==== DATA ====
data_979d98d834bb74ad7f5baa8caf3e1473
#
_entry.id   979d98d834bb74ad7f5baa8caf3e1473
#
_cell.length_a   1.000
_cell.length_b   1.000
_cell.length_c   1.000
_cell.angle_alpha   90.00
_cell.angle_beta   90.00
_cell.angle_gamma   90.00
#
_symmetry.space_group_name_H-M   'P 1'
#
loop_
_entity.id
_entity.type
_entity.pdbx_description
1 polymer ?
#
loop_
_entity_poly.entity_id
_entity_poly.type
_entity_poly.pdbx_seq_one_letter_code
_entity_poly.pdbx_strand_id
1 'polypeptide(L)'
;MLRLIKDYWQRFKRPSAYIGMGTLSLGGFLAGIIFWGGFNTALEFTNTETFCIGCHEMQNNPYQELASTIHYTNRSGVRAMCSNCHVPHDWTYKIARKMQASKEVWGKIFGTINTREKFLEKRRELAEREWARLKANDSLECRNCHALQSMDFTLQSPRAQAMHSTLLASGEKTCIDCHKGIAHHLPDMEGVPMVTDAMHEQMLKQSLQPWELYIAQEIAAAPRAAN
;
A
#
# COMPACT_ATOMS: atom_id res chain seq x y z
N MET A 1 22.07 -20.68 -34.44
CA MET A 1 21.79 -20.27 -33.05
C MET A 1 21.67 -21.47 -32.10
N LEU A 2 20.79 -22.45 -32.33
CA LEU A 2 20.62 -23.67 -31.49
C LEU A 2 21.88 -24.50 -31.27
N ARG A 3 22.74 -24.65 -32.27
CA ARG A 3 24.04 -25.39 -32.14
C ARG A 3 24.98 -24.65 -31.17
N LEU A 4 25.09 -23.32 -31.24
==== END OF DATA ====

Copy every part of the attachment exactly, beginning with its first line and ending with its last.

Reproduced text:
data_979d98d834bb74ad7f5baa8caf3e1473
#
_entry.id   979d98d834bb74ad7f5baa8caf3e1473
#
_cell.length_a   1.000
_cell.length_b   1.000
_cell.length_c   1.000
_cell.angle_alpha   90.00
_cell.angle_beta   90.00
_cell.angle_gamma   90.00
#
_symmetry.space_group_name_H-M   'P 1'
#
loop_
_entity.id
_entity.type
_entity.pdbx_description
1 polymer ?
#
loop_
_entity_poly.entity_id
_entity_poly.type
_entity_poly.pdbx_seq_one_letter_code
_entity_poly.pdbx_strand_id
1 'polypeptide(L)'
;MLRLIKDYWQRFKRPSAYIGMGTLSLGGFLAGIIFWGGFNTALEFTNTETFCIGCHEMQNNPYQELASTIHYTNRSGVRAMCSNCHVPHDWTYKIARKMQASKEVWGKIFGTINTREKFLEKRRELAEREWARLKANDSLECRNCHALQSMDFTLQSPRAQAMHSTLLASGEKTCIDCHKGIAHHLPDMEGVPMVTDAMHEQMLKQSLQPWELYIAQEIAAAPRAAN
;
A
#
# COMPACT_ATOMS: atom_id res chain seq x y z
N MET A 1 22.07 -20.68 -34.44
CA MET A 1 21.79 -20.27 -33.05
C MET A 1 21.67 -21.47 -32.10
N LEU A 2 20.79 -22.45 -32.33
CA LEU A 2 20.62 -23.67 -31.49
C LEU A 2 21.88 -24.50 -31.27
N ARG A 3 22.74 -24.65 -32.27
CA ARG A 3 24.04 -25.39 -32.14
C ARG A 3 24.98 -24.65 -31.17
N LEU A 4 25.09 -23.32 -31.24